• Interpretation, which is verbal communication, and translation, which is written communication, which are two different things. A physician that is a good at interpretation (“communicating in the language of the patient”) may not have the same skill level for translation (“writing in the patient’s language”). This is an important distinction when we are talking about changing care from a spoken art to a written one.

These issues are considered and documented in a language access plan, which includes, policies, plans, and procedures, and as Isabel explained to me, there are good templates available from the US Governement ( which actually has an entire web site which covers limited english proficiency at ). Isabel also told me that Kaiser Permanente is supporting La Clinica in creating a language access plan, which I didn’t know about previously (and was of course happy to hear about).

When I shadowed Lorena and Meredith as they cared for patients, I was exposed to the challenges the population faces in receiving routine care.

As Meredith explained to me, patients who previously were not covered for health care services now receive them through the DC Healthcare Alliance. At the same time, there are occasional service disruptions such as the closing of nearby pharmacies.

Meredith is a pretty good Spanish speaker (interpreter). She is not as skilled a Spanish writer (translator), which is common in the provider community. Editorial comment from Ted – this is actually the case among English speakers too, because when heath care is a verbal art form prior to the PHR, you will discover deficiencies in writing English, too….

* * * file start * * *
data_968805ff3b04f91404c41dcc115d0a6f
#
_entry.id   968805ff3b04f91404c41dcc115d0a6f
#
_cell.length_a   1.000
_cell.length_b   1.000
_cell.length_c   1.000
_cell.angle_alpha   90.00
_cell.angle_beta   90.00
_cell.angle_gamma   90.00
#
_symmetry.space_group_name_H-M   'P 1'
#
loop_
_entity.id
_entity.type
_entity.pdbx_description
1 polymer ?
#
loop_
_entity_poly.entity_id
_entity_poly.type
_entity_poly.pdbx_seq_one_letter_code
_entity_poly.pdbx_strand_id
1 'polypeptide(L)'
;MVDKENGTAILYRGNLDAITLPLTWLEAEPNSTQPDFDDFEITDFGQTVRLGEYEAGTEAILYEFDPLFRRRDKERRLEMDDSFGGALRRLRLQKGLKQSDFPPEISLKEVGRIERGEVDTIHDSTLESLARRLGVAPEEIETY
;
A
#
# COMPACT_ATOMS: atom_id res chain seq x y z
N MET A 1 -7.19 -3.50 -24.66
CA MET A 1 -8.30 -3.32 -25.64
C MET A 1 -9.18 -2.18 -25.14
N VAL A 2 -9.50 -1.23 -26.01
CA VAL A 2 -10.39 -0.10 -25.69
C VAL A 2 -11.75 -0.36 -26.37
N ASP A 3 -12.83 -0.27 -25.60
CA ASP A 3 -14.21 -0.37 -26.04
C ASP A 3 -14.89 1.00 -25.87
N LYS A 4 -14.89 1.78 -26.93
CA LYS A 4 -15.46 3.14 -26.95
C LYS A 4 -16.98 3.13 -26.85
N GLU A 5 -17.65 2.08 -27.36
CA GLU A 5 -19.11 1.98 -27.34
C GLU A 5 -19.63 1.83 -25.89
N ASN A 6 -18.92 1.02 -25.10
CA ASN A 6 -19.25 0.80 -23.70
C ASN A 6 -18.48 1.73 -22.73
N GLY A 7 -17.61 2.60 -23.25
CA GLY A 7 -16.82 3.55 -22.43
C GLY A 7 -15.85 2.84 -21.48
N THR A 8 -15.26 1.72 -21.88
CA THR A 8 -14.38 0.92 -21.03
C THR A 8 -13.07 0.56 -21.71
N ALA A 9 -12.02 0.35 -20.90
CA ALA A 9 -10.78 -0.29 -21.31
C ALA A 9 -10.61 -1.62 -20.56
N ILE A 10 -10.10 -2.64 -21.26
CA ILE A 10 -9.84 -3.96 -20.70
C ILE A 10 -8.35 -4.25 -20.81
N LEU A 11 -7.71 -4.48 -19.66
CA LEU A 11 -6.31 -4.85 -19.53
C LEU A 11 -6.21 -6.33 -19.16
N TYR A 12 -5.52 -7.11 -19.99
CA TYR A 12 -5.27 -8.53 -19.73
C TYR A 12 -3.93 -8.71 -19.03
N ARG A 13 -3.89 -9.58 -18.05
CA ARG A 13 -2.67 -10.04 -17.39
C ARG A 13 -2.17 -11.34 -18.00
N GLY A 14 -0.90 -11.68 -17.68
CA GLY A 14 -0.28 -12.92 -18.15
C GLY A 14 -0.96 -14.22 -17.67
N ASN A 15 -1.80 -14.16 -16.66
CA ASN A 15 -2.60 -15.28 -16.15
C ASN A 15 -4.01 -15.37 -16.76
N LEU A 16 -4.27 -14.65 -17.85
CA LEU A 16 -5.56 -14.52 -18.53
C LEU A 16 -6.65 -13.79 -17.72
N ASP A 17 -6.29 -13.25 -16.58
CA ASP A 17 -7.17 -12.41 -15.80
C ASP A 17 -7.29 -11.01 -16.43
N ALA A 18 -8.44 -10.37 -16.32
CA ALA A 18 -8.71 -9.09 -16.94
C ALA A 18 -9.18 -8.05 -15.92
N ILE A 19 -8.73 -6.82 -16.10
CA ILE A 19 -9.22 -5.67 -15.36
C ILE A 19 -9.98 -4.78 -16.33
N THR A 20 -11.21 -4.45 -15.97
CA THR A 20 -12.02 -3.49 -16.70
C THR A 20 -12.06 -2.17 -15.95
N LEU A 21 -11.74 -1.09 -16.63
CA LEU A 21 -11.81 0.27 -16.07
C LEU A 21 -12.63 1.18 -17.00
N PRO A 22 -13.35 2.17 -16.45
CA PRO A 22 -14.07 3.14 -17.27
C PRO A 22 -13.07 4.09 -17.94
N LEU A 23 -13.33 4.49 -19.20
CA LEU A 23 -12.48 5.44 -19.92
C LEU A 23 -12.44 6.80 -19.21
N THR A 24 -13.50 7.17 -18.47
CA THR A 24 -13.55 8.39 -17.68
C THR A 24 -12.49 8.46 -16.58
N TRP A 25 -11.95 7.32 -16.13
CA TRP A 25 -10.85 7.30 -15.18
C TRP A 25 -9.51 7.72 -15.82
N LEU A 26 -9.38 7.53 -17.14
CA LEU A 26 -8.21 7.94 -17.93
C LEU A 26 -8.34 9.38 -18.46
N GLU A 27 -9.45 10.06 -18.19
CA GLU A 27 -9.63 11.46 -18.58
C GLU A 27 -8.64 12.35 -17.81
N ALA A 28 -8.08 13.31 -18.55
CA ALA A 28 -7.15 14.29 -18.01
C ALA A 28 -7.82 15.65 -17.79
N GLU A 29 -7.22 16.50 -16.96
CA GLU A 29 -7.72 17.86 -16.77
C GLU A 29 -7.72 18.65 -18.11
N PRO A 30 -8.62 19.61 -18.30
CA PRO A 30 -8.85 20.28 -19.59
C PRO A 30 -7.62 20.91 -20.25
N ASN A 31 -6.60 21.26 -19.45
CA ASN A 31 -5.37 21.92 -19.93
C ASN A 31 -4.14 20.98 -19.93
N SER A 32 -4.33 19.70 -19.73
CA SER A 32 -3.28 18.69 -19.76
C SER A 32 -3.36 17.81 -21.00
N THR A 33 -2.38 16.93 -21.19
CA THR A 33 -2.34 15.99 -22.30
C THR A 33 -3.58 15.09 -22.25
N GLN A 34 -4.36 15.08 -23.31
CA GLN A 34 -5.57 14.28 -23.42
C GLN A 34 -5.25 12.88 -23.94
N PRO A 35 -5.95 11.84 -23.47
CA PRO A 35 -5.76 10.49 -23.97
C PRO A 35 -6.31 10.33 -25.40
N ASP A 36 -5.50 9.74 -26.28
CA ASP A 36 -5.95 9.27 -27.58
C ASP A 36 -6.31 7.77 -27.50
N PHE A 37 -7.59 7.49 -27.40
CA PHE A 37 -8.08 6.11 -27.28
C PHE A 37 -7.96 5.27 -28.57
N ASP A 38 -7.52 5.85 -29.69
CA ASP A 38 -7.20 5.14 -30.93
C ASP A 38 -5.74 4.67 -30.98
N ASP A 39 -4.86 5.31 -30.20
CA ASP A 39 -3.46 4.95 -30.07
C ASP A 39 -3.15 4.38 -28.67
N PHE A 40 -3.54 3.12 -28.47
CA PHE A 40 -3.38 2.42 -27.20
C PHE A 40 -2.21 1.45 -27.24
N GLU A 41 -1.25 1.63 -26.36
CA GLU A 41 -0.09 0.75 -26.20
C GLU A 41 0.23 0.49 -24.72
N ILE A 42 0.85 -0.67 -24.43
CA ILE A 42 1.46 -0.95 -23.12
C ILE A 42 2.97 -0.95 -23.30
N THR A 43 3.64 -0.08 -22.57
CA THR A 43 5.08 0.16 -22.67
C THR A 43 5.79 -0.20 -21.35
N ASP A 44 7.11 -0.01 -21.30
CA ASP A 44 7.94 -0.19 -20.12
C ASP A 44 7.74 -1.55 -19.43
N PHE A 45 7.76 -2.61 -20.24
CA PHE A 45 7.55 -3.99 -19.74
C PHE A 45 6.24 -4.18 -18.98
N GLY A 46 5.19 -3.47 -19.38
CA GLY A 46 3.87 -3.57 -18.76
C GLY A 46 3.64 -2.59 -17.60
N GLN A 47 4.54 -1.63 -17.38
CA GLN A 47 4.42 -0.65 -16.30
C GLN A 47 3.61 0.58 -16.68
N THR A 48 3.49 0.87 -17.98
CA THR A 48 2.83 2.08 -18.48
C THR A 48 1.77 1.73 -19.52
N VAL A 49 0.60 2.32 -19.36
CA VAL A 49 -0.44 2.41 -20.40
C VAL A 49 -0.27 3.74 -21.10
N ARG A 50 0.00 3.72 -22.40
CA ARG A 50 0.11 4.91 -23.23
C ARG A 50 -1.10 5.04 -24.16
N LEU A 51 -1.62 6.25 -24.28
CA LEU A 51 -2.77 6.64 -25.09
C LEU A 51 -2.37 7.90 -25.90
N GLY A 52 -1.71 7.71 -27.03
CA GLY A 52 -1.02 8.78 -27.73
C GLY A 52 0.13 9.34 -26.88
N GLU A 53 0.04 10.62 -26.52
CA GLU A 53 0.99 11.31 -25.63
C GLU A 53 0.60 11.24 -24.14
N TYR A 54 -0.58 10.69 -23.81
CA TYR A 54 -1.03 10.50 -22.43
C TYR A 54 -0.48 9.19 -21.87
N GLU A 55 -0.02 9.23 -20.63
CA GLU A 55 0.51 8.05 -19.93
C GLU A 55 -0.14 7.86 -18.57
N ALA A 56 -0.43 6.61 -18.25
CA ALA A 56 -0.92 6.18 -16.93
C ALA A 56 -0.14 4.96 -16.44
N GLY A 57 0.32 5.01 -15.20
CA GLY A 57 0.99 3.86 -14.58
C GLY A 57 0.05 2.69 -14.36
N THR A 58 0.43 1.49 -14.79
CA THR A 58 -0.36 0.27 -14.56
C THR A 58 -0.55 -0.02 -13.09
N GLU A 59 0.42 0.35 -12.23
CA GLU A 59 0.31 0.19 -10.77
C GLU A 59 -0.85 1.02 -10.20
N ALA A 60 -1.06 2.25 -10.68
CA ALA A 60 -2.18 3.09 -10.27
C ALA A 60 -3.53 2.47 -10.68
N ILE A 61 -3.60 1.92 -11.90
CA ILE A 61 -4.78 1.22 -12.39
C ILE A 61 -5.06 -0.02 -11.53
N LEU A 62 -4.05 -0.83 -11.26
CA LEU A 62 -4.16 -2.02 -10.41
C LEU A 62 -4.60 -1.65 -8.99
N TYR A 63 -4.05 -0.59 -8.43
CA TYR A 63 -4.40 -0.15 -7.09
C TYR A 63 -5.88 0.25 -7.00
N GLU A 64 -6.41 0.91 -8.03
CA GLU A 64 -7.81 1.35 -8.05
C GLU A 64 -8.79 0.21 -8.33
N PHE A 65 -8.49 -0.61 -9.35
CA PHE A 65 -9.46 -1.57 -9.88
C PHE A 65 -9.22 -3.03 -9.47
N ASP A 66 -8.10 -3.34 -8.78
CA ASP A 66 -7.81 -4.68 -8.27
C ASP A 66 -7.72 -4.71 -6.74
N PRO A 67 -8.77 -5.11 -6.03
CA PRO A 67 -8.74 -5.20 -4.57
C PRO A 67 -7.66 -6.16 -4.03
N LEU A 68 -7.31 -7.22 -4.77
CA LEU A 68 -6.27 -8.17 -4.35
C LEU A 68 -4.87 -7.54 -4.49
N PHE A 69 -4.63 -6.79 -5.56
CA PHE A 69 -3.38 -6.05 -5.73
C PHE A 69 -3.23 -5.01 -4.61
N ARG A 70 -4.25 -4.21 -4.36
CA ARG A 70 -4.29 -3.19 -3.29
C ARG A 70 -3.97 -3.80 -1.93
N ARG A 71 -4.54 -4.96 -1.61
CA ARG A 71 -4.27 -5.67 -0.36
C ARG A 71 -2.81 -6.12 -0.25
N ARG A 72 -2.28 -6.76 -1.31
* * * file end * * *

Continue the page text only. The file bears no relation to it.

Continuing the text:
In addition, the legal medical record for patients here is appropriately in one language (English), which means that additional work needs to be done to integrate patients’ written notes into the flow of care. This is not to say that this is not desired – it is just to say that it needs to be understood and supported properly. If physicians and nurses are skilled at interpretation and the translation skill becomes more important, there could be a gap in access, which could delay care. This gap would need to be mitigated differently in different organizations, depending on the mix of interpretation and translation skill sets of both patients, families, and staff.